Now, maybe that is where you’re at, but if you choose “Compile to: PDF” at the top of the dialog, MMD is not involved at all and I’m pretty sure it uses Apple’s PDF layout engine, so users who don’t use MMD, can compile to PDF without having any LaTeX engine installed.
This isn’t an MMD behaviour we are triggering, but rather Scrivener is handling the LaTeX workflow directly. We look up where pdflatex is located, generate the .tex file from the .md output, and then run it through three times.
I do agree that at this point in time it would be safe to switch to using XeLaTeX, and probably latexmk at well to step back from handling the nitty-gritty details. I think most distributions these days have both of those tools by default, and those that don’t probably would throw missing package errors all over the place from the stock boilerplate MMD stuff anyway.
I’ve got it on my list to have that adjustment made at some point. In the meanwhile, as I say in the manual, the PDF option is generally only useful for quick and dirty proofing anyway, and then only for relatively simple documents that do not need additional processing done for bibliographies and such.
If it doesn’t work, just compile to .tex. With LaTeX Workshop in VS Code all properly configured you don’t even have to do anything yourself. It automatically detects the .tex file being modified and rebuilds to PDF in the background. If you have your PDF reader open already, and it’s a reader that can detect disk changes, you’ll get an updated PDF in the same amount of time it would take for Scrivener to orchestrate the whole thing itself, anyway.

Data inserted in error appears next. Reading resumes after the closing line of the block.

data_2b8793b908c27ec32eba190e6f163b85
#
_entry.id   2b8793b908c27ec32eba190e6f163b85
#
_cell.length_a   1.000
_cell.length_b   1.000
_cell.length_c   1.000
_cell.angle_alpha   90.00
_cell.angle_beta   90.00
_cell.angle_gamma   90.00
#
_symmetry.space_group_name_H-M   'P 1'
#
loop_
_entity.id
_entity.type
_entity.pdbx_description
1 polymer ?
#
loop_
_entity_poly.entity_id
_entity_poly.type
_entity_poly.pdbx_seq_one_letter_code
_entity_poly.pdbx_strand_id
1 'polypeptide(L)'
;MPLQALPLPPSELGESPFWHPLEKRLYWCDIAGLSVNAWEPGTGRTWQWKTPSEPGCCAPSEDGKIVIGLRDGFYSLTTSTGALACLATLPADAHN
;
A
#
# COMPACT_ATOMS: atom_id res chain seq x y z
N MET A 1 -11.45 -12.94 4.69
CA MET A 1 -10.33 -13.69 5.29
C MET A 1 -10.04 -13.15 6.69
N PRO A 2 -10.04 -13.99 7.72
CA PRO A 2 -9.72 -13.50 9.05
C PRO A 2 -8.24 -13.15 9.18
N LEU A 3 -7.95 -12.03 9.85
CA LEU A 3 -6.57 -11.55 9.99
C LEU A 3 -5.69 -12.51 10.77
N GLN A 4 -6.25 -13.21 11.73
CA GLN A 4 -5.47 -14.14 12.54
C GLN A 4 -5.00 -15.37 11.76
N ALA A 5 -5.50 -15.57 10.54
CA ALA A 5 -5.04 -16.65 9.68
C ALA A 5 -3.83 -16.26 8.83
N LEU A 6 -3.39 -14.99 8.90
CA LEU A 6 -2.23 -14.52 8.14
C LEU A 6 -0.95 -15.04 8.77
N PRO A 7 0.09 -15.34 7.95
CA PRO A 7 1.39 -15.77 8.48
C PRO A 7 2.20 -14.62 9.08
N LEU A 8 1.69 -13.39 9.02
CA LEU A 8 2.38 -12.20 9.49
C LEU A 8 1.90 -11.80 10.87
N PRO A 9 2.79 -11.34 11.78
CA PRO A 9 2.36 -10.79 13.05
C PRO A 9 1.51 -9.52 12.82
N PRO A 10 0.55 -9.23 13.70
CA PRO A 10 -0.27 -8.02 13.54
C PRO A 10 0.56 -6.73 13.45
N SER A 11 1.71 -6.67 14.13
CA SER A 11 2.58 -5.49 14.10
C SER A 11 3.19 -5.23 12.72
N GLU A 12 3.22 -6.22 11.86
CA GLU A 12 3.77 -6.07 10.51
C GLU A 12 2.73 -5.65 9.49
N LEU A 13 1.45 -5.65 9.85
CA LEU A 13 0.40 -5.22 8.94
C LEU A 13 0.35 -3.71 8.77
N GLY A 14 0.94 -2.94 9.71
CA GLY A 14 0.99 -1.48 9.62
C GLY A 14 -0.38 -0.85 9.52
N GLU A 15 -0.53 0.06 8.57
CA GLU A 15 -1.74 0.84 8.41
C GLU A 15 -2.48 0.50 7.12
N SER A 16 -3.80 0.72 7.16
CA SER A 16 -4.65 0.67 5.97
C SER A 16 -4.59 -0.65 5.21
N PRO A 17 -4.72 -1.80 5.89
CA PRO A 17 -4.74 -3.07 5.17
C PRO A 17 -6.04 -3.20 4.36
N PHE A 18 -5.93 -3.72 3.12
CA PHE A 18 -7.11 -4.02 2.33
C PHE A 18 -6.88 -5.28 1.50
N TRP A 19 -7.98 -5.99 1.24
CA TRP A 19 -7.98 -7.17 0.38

I don’t think there is any one single preferred way, nor one objectively best way. Use the Processing pane with the “MultiMarkdown” option, or the method I described with a secondary stage so you can have the .tex and .log file to work with as well, or live with pdflatex issues and limitations. They all have their pros and cons. I prefer a secondary tool because it’s a million times faster to typeset a typo out from a .tex file than it is to recompile from scratch. Compiling is almost always the slowest part of the process.
I very much second @AmberV’s approach. I think having the .tex file and just running the final step from there allows you to fix any LaTeX problems much more quickly. You could automate this with a small script as needed…
To add to the panoply of options for producing a PDF, there are differences between using MMD⇨LATEX directly, or using the Pandoc-mode of MMD and then using the post-processor with Pandoc (or even Quarto, a Pandoc derivative). The benefits of MMD⇨LATEX I think are the fact the compile format includes the LaTeX template in the UI (keeping most of the tweaking inside Scrivener) and its relative simplicity.
The benefit of Pandoc involves the greater flexibility through the use of a templating language via metadata and things like document filters and other tweaks that can be applied. Pandoc also enables you to use other PDF generation engines like ConTeXt, or even using HTML+CSS publishing engines like PrinceXML or PagedJS…